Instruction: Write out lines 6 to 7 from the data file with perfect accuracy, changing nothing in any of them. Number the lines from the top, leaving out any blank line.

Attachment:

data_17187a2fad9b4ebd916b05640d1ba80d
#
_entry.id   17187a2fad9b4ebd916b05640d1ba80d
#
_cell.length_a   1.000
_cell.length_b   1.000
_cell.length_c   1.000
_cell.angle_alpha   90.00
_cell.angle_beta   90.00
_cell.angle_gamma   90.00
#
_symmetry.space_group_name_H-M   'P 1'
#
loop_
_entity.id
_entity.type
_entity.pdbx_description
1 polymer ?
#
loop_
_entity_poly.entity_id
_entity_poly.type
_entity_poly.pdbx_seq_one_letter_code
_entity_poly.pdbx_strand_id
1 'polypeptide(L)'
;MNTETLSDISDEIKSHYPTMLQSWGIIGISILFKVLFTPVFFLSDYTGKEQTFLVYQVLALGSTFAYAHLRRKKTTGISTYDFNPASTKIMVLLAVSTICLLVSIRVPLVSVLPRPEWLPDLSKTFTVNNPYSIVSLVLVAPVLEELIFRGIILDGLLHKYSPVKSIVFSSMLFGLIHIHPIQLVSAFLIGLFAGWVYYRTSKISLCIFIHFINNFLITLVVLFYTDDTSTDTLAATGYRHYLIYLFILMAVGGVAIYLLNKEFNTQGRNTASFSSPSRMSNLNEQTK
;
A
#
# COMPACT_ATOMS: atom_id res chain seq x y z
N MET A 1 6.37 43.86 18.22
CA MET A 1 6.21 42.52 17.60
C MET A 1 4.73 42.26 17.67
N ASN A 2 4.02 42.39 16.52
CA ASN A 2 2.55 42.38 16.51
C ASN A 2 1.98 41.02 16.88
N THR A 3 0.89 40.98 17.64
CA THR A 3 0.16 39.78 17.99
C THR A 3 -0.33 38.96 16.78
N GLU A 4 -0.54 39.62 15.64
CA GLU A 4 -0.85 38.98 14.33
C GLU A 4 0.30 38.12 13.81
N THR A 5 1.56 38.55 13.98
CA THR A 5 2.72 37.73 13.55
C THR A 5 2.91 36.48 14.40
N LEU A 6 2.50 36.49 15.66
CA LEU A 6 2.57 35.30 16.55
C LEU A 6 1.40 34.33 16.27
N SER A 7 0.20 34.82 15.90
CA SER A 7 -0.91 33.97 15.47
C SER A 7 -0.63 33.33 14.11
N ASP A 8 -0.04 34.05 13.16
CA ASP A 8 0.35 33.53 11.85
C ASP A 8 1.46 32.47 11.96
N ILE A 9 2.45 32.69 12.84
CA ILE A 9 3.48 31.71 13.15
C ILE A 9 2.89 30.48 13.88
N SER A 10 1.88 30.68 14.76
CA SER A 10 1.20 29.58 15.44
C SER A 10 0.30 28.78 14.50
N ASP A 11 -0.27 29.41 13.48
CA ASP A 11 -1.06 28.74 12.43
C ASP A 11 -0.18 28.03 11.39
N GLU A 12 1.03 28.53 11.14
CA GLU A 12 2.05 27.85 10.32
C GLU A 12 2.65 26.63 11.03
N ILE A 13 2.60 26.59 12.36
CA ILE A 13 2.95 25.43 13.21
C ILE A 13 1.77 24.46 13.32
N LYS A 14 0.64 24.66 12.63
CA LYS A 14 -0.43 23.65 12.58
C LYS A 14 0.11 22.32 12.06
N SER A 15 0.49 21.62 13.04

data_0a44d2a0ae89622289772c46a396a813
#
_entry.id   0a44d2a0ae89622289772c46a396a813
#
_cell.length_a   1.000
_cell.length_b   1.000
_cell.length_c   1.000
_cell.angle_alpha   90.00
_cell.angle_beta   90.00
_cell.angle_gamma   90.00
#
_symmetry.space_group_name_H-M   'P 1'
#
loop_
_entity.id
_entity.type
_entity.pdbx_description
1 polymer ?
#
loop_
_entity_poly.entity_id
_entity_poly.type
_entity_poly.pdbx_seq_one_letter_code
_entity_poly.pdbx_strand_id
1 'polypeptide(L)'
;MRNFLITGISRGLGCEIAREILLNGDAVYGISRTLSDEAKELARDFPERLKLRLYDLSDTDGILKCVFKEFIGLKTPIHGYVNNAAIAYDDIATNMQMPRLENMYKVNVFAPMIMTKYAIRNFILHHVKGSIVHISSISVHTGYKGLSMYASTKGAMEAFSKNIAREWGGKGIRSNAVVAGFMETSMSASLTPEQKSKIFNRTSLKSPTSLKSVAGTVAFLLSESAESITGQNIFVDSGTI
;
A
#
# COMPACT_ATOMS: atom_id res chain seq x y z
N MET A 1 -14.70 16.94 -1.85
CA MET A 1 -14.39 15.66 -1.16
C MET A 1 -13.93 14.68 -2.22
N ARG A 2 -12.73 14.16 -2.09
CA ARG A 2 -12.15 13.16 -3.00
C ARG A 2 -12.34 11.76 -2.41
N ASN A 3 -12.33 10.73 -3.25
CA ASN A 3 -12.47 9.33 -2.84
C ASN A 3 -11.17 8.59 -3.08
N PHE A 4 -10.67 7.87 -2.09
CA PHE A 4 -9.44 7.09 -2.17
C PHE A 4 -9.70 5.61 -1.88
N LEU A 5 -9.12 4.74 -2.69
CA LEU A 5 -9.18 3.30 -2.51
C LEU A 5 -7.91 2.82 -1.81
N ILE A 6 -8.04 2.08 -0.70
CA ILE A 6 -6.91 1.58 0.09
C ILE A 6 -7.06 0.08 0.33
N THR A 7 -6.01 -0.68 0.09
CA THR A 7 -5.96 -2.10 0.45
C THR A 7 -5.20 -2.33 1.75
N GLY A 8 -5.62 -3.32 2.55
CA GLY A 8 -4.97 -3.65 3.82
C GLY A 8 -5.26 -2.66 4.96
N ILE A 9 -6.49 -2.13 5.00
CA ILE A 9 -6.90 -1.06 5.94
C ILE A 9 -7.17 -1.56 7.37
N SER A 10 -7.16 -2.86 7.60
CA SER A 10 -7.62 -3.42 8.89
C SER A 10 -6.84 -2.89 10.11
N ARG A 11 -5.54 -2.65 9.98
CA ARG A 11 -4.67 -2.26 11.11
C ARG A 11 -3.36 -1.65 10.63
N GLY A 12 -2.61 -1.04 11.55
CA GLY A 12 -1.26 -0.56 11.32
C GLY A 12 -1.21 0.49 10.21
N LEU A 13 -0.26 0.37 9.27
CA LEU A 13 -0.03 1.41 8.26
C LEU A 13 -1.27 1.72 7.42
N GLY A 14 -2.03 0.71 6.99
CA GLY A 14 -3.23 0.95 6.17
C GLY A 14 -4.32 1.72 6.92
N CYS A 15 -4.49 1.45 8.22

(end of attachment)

_cell.length_b   1.000
_cell.length_c   1.000